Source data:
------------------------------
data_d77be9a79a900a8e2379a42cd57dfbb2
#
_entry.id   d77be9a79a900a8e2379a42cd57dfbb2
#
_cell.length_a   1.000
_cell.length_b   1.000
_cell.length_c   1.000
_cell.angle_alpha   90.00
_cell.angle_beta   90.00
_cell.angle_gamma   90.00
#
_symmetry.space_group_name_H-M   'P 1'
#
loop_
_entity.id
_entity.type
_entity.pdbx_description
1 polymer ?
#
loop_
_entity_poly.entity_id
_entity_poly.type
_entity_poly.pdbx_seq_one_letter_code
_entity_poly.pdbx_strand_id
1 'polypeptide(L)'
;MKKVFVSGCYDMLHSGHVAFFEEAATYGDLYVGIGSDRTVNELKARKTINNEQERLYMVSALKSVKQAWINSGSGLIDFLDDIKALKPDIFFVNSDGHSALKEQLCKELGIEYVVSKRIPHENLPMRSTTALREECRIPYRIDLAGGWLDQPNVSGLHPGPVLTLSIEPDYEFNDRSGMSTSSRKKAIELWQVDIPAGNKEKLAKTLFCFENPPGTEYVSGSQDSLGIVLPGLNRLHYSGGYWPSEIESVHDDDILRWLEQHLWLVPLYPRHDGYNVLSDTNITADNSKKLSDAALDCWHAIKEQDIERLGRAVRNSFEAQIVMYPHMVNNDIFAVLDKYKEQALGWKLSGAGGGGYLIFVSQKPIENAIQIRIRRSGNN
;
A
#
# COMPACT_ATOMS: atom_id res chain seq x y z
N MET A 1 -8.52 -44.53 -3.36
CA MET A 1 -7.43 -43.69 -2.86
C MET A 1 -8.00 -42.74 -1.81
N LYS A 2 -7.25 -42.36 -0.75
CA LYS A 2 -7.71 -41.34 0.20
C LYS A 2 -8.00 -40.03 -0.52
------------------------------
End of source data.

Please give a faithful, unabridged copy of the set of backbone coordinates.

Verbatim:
data_d77be9a79a900a8e2379a42cd57dfbb2
#
_entry.id   d77be9a79a900a8e2379a42cd57dfbb2
#
_cell.length_a   1.000
_cell.length_b   1.000
_cell.length_c   1.000
_cell.angle_alpha   90.00
_cell.angle_beta   90.00
_cell.angle_gamma   90.00
#
_symmetry.space_group_name_H-M   'P 1'
#
loop_
_entity.id
_entity.type
_entity.pdbx_description
1 polymer ?
#
loop_
_entity_poly.entity_id
_entity_poly.type
_entity_poly.pdbx_seq_one_letter_code
_entity_poly.pdbx_strand_id
1 'polypeptide(L)'
;MKKVFVSGCYDMLHSGHVAFFEEAATYGDLYVGIGSDRTVNELKARKTINNEQERLYMVSALKSVKQAWINSGSGLIDFLDDIKALKPDIFFVNSDGHSALKEQLCKELGIEYVVSKRIPHENLPMRSTTALREECRIPYRIDLAGGWLDQPNVSGLHPGPVLTLSIEPDYEFNDRSGMSTSSRKKAIELWQVDIPAGNKEKLAKTLFCFENPPGTEYVSGSQDSLGIVLPGLNRLHYSGGYWPSEIESVHDDDILRWLEQHLWLVPLYPRHDGYNVLSDTNITADNSKKLSDAALDCWHAIKEQDIERLGRAVRNSFEAQIVMYPHMVNNDIFAVLDKYKEQALGWKLSGAGGGGYLIFVSQKPIENAIQIRIRRSGNN
;
A
#
# COMPACT_ATOMS: atom_id res chain seq x y z
N MET A 1 -8.52 -44.53 -3.36
CA MET A 1 -7.43 -43.69 -2.86
C MET A 1 -8.00 -42.74 -1.81
N LYS A 2 -7.25 -42.36 -0.75
CA LYS A 2 -7.71 -41.34 0.20
C LYS A 2 -8.00 -40.03 -0.52